“Elijah is in the process of completing classes during this summer school period that ends June 2 and will graduate with a bachelor’s degree in August,” Huggins said in a statement released by the school. “I respect his decision to become a professional basketball player and to go make money to support his family. He had a great four years with us, and we wish him nothing but the best.”

Key returning to Alabama for sophomore season

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Alabama’s top scorer is returning to school.

Braxton Key has withdrawn his name from the NBA draft and will be back with the Tide for his sophomore season, the school announced Tuesday.

“I spoke to coach Avery (Johnson) just over a week ago and informed him of my decision to withdraw my name from the NBA Draft and return to the University of Alabama for my sophomore season,” Key said in a statement. “I made that official when I sent my paperwork to the NBA league office Monday morning. I want to express my appreciation to my teammates, Coach Johnson and the entire coaching staff for giving me their full support while I went through this process.

“I am excited for the future of the Alabama basketball program and looking forward to getting to work as we prepare for next season. Roll Tide and Buckle Up!”

The 6-foot-8 forward averaged 12 points and 5.7 rebounds per game while shooting 43.3 percent from the field as a freshman. He gives Alabama four returning starts to pair with one of the country’s highest-regarded recruiting classes, headlined by five-star guard Collin Sexton. The Tide will also have an eligible Daniel Giddens, who previously transferred in from Ohio State.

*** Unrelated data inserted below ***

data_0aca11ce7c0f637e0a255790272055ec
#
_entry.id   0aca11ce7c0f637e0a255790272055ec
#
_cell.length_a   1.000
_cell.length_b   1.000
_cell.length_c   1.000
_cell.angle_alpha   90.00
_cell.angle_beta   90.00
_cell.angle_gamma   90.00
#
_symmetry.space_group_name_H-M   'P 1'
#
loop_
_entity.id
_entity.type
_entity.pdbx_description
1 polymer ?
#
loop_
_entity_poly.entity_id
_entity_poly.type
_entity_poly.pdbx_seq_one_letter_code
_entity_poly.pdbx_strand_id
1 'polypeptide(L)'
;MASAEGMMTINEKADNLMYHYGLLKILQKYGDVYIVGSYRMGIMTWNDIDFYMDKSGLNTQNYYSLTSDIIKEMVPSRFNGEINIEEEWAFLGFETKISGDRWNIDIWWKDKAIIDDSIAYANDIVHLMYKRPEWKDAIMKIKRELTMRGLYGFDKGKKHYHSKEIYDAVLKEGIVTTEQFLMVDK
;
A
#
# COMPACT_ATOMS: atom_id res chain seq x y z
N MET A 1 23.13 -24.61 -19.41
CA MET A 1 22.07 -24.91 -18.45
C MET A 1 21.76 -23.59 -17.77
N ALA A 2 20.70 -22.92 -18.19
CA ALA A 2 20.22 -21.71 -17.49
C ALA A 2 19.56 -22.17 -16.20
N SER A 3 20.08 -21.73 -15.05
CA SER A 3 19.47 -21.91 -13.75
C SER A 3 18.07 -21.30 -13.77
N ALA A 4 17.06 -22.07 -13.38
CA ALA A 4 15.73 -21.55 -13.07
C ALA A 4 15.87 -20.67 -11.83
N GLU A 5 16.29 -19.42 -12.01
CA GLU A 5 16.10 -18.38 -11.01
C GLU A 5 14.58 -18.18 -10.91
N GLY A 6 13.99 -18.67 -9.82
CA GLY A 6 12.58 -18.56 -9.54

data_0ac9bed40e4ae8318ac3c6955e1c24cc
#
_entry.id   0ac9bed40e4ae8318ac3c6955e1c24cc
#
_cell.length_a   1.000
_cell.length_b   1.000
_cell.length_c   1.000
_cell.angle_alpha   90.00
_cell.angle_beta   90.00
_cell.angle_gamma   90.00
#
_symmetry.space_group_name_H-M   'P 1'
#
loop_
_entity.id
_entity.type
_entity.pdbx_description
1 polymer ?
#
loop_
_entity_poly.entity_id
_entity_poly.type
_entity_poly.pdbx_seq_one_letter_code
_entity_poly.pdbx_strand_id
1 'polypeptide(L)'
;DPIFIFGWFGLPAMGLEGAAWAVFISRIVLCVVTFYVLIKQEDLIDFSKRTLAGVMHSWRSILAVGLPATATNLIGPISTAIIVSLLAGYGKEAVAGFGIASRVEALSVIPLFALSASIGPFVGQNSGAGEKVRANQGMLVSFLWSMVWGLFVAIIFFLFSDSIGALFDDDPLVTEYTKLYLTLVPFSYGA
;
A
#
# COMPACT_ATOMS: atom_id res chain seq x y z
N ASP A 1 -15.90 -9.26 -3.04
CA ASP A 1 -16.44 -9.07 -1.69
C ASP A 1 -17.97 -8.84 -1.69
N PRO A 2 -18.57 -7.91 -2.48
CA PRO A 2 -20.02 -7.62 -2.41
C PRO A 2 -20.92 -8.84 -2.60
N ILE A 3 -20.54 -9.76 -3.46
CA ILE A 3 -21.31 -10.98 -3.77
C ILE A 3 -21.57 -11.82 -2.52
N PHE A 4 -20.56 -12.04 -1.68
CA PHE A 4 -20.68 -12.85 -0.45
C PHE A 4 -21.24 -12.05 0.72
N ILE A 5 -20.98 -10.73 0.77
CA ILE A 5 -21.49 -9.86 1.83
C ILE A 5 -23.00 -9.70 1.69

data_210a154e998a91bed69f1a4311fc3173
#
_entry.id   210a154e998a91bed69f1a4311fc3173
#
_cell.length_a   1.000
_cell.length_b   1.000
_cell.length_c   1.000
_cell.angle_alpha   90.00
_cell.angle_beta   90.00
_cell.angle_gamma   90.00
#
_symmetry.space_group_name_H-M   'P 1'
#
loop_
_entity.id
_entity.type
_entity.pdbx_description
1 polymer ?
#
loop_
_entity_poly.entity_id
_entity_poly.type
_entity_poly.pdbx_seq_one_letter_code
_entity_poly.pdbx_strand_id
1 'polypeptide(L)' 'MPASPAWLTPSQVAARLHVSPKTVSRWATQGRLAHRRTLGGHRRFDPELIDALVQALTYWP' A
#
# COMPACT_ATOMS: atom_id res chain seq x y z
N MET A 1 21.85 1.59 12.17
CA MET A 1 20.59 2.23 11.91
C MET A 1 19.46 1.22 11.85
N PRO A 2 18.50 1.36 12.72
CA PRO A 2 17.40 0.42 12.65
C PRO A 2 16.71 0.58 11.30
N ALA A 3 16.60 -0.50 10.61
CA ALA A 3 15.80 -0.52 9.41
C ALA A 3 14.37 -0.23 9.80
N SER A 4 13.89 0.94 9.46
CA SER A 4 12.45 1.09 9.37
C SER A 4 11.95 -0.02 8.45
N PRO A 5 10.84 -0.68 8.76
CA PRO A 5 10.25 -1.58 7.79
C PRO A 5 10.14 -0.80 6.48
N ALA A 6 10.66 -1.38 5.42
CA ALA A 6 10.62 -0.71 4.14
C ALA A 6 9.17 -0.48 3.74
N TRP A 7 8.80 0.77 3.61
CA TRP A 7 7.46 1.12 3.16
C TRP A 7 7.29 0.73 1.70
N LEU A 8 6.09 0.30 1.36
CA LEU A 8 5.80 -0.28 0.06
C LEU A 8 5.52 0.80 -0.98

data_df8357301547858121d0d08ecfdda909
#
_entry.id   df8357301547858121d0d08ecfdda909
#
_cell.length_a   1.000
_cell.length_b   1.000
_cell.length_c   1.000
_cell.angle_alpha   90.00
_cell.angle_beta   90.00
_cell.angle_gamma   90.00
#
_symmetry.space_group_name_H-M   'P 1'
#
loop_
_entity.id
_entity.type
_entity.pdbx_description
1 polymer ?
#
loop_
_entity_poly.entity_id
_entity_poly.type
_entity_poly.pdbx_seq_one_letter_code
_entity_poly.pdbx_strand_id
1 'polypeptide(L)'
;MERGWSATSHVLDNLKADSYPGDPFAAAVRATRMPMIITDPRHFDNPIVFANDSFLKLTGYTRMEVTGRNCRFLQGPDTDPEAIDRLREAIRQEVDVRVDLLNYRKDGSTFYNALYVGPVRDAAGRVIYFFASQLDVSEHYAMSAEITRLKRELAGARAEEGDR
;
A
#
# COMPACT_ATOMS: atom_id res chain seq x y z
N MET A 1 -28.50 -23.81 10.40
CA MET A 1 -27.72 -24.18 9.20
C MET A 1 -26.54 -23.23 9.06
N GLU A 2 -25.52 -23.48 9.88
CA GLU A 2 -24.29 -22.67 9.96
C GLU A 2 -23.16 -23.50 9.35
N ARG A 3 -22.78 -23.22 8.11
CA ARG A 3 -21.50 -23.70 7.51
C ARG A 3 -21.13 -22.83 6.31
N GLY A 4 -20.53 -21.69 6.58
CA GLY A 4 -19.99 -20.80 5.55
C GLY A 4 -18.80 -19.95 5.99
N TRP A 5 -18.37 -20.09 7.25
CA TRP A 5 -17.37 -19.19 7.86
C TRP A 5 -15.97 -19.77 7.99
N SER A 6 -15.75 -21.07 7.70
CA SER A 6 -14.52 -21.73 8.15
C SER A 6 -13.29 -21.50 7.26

Key didn’t seem likely to stay in the NBA draft, especially after he wasn’t invited to the combine, but his ultimate decision is a huge one for Avery Johnson as he looks to break through in his third season in Tuscaloosa with his first NCAA tournament appearance. 

Report: Justin Jackson to return to Maryland

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Maryland forward Justin Jackson is expected to return to school for his sophomore season, according to a report from FanRag Sports.

Jackson is an intriguing talent, a 6-foot-7 combo-forward with a 7-foot-3 wingspan that shoots 44 percent from three. But he’s also still developing his offensive game and consistency on the defensive end of the floor, which is why he was projected as a second round pick in this year’s draft.

With Jackson back in the fold, Maryland is a borderline top 25 team. They lost Melo Trimble to the professional ranks, but that’s something that Mark Turgeon has prepared for. With a sophomore class that also includes highly-regarded point guard Anthony Cowan and sharp-shooter Kevin Huerter, the Terps have a promising season ahead of them.